The NNPC made this statement after the Senate President Bukola Saraki had asked the Senate Committee on Petroleum (Downstream) to investigate and determine the actual quantity of products consumed in the country on a daily basis.
NNPC Group Managing Director, Mr. Maikanti Baru, gave the figure of N170.6 billion at the hearing by the committee into N5 trillion subsidy payments between 2006 and 2015.His word; “NNPC is going to address essentially what it has incurred in terms of subsidy payments between 2006 and 2015, and what was paid to it under the scheme. We have it on record that NNPC incurred N5.1214 trillion as the subsidy, approved by the regulatory agency, PPPRA, and it has only paid N4.9508 trillion. It is still being owed by the federation N170.6 billion,” Baru said.
The Chief Finance Officer (CFO) of the NNPC, Mr. Isiaka Abdulrazak, added that all subsidy claims and entitlements for the corporation were meticulously verified and approved by PPPRA with relevant certificates issued. The subsidy approved for NNPC was backed out of Domestic Crude Cost payable to the Federation Account Allocation Committee, He said. “In summary, NNPC submits that the amount of N5.1 trillion was duly approved by PPPRA as subsidy claims for the corporation. Out of this sum, NNPC is still owed N170.6 billion. Consequently, NNPC seeks the understanding of the distinguished members of the committee on the peculiarity of its operations and its role as a supplier of last resort in the downstream sector of the economy,” the CFO added.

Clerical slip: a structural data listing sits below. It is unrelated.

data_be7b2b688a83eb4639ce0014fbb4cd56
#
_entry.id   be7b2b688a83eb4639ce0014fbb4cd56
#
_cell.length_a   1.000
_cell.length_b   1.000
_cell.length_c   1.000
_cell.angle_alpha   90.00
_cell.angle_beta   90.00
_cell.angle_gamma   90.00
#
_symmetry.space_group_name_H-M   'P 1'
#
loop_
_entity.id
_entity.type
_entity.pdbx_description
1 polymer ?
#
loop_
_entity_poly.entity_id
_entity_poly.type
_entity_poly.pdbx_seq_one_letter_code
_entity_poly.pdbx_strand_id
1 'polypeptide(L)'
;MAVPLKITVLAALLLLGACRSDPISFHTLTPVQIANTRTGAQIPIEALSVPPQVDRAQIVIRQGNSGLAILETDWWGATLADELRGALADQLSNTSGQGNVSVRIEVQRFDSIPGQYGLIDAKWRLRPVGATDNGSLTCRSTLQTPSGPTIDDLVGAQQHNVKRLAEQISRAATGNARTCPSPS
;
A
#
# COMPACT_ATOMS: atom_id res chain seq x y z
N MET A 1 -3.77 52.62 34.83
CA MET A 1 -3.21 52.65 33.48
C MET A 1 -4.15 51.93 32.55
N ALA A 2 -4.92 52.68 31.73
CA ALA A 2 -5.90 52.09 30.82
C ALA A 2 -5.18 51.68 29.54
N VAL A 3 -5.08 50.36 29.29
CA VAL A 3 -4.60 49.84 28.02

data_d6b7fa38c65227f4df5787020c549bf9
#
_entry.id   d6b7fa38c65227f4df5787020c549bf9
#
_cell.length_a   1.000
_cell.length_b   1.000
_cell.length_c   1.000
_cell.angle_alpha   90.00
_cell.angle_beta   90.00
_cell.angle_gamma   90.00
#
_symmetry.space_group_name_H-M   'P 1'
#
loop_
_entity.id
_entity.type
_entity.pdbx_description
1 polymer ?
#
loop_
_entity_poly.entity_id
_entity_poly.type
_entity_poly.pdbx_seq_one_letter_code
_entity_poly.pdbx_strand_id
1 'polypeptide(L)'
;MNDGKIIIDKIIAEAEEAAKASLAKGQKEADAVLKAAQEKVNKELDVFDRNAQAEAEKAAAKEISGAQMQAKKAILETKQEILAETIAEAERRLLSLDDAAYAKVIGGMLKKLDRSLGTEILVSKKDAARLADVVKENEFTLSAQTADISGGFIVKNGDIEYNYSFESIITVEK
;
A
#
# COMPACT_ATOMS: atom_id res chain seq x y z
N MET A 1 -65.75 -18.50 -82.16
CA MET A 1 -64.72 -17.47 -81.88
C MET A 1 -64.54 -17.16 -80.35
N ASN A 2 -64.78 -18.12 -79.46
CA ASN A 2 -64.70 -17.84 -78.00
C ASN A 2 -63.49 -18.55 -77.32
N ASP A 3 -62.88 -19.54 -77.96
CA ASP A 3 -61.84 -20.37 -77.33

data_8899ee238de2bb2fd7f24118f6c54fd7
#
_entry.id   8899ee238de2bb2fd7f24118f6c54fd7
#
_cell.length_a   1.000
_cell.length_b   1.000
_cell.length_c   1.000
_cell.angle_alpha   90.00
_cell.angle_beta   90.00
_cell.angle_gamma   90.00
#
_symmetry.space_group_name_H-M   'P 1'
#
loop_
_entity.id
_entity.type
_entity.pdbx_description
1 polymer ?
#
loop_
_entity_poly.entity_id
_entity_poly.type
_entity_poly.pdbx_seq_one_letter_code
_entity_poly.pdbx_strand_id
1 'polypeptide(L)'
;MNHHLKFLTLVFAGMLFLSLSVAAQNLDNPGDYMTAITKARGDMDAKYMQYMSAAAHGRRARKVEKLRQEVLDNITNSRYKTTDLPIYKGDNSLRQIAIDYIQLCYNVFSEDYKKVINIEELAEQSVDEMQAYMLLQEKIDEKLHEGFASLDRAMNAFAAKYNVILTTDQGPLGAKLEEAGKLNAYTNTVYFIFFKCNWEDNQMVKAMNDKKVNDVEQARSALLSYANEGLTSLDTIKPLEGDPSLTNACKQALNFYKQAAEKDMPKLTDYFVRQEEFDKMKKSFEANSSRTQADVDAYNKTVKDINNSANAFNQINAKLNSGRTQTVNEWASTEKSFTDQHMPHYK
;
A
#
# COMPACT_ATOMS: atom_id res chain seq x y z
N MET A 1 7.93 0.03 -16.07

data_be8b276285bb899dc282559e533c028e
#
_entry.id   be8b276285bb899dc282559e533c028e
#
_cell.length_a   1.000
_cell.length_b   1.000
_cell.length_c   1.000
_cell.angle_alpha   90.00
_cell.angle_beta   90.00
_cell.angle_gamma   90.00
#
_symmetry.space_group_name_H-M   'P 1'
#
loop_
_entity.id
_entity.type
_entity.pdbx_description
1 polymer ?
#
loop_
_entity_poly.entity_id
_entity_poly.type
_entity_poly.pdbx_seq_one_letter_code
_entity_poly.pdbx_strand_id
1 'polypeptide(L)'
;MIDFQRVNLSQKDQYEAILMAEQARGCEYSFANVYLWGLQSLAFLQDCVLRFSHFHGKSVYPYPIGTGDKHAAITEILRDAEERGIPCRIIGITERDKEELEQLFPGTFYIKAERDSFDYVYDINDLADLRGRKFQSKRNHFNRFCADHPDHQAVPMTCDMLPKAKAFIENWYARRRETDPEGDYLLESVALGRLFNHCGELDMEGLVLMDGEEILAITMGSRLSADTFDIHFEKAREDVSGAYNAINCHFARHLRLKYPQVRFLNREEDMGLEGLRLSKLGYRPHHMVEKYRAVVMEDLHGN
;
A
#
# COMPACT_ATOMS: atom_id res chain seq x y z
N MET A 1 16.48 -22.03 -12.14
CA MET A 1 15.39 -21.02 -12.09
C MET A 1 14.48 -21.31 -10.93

Mr. Saraki had at the earlier at the opening of the hearing, said the fuel subsidy scheme was designed to reduce the burden on the poor but had become the cash cow of a few who continued to milk the country dry through an opaque process.
Represented by the Senate Leader, Senator Ahmed Lawan, he further said that the recent report of the committee shows that despite the stoppage of the fuel subsidy regime, payments were still being paid without appropriation. He said “The mere fact that we are here again today to discuss this issue shows that those who benefit from this grand deception are not willing to let loose and the government has not done what we need to do to nip this problem in the bud,”
He promised that the eighth Senate would expose those involved in corruption in the system, no matter their societal standing. saying:: “Other questions this committee must seek answers to are: What is the actual quantity of fuel the Nigerian market consumes? What are the underlining reasons why the market is struggling to operate without government intervention, in other words, why the reoccurring scarcity? Third and equally crucial is the process and all those involved in signing out unbudgeted funds outside the budget passed by the National Assembly.”
Saraki said Petroleum Industry Governance Bill, when signed into law,
“will introduce market competition that would bring efficiency to the system. It is our hope that this will set the tone for the necessary institutional reform required to clean this all-important industry of opacity and maladministration,”